public void aggregate() throws Exception
  {
    BufferedReader bigFile = new BufferedReader(new FileReader("path/to/file.csv"));

    // Notice the paramter for initial capacity. Use something that is large enough to prevent rehashings.
    Map<String, HashSet<String>> map = new HashMap<String, HashSet<String>>(500000);

    while (bigFile.ready())
    {
      String line = bigFile.readLine();
      int lastTab = line.lastIndexOf('\t');
      String firstFourColumns = line.substring(0, lastTab);

      // See if the map already contains an entry for the first 4 columns
      HashSet<String> set = map.get(firstFourColumns);

      // If set is null, then the map hasn't seen these columns before
      if (set==null)
      {
        // Make a new Set (for aggregation), and add it to the map
        set = new HashSet<String>();
        map.put(firstFourColumns, set);
      }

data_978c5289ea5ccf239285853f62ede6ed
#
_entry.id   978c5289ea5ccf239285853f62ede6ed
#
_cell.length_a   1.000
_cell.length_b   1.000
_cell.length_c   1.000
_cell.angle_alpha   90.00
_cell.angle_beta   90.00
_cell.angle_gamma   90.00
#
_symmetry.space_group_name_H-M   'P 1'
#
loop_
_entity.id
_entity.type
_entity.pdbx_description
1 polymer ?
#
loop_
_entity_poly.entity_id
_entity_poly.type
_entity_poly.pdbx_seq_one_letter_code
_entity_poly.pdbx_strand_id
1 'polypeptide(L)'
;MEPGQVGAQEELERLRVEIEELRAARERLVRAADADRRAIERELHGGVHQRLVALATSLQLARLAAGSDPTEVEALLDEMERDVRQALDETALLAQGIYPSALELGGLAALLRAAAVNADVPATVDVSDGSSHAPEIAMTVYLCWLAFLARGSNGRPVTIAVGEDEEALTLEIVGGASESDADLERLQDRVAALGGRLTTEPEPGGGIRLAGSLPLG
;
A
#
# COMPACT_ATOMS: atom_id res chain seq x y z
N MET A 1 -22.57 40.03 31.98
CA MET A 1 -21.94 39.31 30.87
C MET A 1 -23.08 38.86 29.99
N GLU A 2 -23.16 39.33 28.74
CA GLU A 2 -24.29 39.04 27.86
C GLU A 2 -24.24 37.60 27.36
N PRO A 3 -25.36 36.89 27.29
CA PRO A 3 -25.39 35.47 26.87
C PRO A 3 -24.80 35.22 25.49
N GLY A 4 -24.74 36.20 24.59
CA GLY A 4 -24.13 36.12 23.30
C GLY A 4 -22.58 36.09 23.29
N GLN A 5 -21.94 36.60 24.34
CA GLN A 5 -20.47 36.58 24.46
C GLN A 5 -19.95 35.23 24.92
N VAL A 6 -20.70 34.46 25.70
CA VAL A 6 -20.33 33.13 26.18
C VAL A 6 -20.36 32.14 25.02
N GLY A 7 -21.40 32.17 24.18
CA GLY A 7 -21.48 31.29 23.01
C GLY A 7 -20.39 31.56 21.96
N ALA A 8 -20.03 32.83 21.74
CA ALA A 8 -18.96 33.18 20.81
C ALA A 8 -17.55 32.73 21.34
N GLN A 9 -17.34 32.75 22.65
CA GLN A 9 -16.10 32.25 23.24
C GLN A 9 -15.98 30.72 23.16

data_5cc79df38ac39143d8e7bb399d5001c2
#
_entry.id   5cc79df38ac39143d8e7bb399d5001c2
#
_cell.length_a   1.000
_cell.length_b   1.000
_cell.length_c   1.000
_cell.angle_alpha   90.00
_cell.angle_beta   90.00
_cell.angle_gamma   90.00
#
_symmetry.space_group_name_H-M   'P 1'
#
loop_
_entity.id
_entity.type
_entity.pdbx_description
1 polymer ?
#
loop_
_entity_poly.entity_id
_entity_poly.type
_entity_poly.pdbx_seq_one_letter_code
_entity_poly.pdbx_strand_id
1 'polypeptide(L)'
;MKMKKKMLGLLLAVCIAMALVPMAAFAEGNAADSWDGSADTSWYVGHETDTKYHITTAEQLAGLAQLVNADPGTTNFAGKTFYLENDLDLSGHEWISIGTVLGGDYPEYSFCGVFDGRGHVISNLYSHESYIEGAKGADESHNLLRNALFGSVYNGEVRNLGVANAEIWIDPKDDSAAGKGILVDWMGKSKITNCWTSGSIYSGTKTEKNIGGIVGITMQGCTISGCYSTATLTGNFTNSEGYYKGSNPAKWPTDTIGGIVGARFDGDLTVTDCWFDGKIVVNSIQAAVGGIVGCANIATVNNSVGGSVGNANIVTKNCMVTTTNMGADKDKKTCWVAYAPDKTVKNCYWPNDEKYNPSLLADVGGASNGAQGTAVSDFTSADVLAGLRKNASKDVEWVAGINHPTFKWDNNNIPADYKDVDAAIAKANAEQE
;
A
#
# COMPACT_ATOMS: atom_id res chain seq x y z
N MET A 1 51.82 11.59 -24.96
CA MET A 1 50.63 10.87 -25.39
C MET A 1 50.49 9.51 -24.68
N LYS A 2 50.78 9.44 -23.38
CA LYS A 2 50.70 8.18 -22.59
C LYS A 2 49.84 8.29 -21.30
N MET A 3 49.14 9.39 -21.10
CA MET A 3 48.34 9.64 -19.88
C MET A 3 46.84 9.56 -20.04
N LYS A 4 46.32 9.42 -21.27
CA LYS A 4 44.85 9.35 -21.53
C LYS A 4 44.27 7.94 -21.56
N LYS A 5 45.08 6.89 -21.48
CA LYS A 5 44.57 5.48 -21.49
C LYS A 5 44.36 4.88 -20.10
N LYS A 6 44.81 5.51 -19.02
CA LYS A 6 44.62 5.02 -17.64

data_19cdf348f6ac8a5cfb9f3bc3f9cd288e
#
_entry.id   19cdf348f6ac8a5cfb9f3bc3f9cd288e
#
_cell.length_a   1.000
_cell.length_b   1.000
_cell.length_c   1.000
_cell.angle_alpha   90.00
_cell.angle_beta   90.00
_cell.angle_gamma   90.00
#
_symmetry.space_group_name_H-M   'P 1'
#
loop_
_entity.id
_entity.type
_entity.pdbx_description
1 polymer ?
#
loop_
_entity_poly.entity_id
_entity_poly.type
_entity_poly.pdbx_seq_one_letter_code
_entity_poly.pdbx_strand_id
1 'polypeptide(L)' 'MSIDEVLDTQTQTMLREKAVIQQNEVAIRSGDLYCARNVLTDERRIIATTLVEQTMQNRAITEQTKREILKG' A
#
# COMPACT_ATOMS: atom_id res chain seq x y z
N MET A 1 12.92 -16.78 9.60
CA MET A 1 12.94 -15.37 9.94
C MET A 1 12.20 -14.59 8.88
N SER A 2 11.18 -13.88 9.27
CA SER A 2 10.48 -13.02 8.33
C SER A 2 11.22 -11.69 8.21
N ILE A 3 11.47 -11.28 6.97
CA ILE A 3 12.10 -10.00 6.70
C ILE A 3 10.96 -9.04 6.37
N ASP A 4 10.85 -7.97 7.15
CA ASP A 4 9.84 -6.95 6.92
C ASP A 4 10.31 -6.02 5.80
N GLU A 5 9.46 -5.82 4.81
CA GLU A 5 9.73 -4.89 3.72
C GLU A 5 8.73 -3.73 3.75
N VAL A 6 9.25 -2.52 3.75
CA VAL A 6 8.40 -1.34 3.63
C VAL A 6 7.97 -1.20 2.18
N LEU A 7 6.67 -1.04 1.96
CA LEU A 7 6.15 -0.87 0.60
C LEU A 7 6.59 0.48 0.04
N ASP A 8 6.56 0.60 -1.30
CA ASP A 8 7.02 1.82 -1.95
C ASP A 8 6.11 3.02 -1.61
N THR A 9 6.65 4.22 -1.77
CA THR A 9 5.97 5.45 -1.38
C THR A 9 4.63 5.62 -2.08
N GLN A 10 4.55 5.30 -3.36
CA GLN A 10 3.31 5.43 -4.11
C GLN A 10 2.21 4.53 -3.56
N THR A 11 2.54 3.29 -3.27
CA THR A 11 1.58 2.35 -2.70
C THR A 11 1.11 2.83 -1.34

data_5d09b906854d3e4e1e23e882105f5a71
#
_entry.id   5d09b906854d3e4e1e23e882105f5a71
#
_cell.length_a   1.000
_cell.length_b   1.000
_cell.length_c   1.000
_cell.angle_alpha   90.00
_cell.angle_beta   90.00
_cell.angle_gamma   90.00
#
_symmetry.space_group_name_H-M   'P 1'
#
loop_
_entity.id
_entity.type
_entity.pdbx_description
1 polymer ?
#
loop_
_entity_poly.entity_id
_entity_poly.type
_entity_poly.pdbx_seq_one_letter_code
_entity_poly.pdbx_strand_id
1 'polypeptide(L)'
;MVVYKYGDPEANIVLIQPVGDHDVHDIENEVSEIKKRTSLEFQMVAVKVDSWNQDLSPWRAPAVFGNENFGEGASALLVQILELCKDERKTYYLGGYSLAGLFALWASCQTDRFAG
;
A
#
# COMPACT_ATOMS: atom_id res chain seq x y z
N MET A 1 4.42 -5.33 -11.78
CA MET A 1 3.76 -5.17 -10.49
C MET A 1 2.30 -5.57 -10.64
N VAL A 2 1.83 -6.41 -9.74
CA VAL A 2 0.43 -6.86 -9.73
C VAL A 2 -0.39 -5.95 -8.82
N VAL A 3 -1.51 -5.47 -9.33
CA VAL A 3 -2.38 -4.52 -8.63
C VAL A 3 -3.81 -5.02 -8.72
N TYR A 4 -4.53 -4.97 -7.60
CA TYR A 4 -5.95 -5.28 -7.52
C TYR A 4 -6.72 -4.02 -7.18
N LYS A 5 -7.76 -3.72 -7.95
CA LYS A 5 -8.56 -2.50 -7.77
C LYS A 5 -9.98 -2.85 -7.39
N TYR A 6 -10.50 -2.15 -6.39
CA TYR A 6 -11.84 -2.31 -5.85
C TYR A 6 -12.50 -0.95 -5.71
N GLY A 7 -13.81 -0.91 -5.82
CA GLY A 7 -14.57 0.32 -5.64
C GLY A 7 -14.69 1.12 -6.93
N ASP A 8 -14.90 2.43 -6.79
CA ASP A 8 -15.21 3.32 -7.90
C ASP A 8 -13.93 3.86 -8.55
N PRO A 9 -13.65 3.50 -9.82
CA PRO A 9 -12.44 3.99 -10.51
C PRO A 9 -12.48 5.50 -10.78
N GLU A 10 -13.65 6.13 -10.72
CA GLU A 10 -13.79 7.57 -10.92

// At this point we either found set or created it ourselves
      String lastColumn = line.substring(lastTab+1);
      set.add(lastColumn);
    }
    bigFile.close();

    // A demo that shows how to iterate over the map and set structures
    for (Map.Entry<String, HashSet<String>> entry : map.entrySet())
    {
      String firstFourColumns = entry.getKey();
      System.out.print(firstFourColumns + "=");

      HashSet<String> aggregatedLastColumns = entry.getValue();
      for (String column : aggregatedLastColumns)
      {
        System.out.print(column + ",");
      }
      System.out.println("");
    }
  }

A few points:

  • The initialCapaticy parameter for the HashMap is important. If the number of entries gets bigger than the capacity, then the structure is re-hashed, which is very slow. The default initial capacity is 16, which will cause many rehashes for you. Pick a value that you know is greater than the number of unique sets of the first four columns.
  • If ordered output in the aggregation is important, you can switch the HashSet for a TreeSet.
  • This implementation will use a lot of memory. If your text file is 2GB, then you'll probably need a lot of RAM in the jvm. You can add the jvm arg -Xmx4096m to increase the maximum heap size to 4GB. If you don't have at least 4GB this probably won't work for you.